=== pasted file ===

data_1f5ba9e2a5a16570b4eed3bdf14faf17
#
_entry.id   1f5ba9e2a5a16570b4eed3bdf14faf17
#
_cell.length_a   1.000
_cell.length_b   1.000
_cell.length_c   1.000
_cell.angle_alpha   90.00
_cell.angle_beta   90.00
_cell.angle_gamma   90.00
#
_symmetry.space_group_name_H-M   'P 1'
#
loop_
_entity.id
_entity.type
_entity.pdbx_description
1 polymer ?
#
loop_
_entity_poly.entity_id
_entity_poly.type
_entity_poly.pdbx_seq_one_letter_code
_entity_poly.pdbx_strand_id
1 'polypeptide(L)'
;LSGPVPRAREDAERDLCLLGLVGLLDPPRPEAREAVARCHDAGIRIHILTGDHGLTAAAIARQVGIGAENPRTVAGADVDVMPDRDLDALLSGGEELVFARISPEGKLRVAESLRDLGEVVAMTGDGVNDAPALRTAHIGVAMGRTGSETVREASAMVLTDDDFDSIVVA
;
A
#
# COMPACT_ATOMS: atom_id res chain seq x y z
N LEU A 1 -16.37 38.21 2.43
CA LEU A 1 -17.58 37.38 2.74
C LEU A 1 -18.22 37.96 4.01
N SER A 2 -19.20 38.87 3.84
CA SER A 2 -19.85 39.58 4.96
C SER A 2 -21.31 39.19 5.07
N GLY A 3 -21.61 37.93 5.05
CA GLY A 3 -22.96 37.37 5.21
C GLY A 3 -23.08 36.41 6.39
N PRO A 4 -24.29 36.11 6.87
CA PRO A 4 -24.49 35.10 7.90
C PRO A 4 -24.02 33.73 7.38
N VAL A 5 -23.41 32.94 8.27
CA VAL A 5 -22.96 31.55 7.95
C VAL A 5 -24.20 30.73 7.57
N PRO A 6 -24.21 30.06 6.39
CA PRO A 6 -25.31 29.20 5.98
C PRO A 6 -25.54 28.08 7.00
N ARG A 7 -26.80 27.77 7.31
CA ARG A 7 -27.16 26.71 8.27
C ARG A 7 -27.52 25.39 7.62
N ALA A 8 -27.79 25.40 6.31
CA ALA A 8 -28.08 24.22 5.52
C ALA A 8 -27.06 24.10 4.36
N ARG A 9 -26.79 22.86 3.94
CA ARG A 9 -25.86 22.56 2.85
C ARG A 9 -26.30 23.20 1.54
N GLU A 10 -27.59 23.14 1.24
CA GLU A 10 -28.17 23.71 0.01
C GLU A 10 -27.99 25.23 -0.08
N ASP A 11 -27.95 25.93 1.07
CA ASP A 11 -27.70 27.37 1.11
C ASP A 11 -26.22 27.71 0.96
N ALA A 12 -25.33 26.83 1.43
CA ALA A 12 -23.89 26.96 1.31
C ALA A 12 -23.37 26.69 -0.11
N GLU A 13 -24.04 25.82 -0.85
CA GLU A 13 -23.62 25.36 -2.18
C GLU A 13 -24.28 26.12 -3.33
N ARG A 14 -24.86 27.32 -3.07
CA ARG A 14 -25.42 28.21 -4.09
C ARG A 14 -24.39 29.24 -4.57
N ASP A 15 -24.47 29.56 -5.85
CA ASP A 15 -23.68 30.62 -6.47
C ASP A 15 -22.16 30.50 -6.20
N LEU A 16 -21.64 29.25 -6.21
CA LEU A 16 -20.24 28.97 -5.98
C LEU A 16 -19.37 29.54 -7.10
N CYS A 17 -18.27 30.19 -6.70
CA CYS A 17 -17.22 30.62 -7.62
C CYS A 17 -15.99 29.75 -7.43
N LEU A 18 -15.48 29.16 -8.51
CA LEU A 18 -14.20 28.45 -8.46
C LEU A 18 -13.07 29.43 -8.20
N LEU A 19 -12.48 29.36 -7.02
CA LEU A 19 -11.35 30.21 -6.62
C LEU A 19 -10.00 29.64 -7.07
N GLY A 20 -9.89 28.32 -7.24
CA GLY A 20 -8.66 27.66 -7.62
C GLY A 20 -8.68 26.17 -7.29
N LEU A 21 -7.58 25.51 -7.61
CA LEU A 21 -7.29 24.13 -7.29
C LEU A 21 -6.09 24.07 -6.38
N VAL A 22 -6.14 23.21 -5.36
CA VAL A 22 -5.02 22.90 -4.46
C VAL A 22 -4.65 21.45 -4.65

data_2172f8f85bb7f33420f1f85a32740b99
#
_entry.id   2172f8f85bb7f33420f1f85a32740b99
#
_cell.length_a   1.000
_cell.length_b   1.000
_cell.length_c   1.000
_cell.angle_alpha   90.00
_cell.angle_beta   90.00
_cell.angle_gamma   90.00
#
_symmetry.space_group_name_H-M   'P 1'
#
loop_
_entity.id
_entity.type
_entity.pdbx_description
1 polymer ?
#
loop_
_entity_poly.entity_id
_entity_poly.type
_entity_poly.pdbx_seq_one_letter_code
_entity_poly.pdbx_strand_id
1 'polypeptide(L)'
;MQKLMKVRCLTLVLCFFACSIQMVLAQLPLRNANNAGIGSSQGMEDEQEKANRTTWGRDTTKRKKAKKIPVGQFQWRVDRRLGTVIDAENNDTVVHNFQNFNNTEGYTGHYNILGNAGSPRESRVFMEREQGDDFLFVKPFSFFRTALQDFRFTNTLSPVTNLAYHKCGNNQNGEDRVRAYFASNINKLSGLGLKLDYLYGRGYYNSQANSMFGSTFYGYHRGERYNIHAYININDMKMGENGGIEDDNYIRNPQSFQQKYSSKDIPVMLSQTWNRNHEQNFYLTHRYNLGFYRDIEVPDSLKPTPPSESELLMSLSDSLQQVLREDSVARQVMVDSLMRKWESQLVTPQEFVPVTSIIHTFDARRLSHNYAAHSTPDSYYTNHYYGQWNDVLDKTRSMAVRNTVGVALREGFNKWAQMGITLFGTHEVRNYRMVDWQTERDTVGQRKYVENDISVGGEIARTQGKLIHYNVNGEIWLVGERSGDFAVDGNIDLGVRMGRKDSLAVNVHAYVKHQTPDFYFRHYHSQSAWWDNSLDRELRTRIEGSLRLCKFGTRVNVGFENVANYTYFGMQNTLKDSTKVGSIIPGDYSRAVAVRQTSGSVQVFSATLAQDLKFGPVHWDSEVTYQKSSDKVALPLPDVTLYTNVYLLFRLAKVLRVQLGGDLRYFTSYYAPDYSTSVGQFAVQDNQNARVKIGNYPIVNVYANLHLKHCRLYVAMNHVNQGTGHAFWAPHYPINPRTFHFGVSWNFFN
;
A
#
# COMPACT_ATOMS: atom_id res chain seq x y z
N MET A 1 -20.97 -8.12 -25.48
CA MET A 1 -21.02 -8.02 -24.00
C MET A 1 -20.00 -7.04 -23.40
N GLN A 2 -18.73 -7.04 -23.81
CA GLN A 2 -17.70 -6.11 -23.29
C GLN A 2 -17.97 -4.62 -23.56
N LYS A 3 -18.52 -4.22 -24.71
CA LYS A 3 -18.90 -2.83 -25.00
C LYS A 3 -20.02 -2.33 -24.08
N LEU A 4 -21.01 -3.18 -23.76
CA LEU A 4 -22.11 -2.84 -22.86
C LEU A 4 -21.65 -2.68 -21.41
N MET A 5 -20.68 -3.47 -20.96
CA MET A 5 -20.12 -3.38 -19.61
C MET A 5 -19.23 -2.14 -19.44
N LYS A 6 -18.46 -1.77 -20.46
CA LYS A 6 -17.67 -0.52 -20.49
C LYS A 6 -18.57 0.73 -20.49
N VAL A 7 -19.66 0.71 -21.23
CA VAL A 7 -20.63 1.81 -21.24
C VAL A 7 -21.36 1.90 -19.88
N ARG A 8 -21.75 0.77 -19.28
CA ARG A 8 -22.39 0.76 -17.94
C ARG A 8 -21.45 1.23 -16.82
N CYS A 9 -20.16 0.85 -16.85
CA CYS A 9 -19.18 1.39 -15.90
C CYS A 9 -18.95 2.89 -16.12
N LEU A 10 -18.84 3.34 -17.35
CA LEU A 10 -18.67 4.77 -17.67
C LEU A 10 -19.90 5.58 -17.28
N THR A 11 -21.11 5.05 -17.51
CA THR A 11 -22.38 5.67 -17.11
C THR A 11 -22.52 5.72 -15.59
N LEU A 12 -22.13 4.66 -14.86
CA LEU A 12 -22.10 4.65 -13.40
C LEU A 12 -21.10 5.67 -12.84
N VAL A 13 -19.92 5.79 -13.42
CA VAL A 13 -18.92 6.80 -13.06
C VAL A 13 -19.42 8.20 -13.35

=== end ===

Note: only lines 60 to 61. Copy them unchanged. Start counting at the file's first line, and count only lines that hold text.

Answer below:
C GLU A 10 -27.99 25.23 -0.08
N ASP A 11 -27.95 25.93 1.07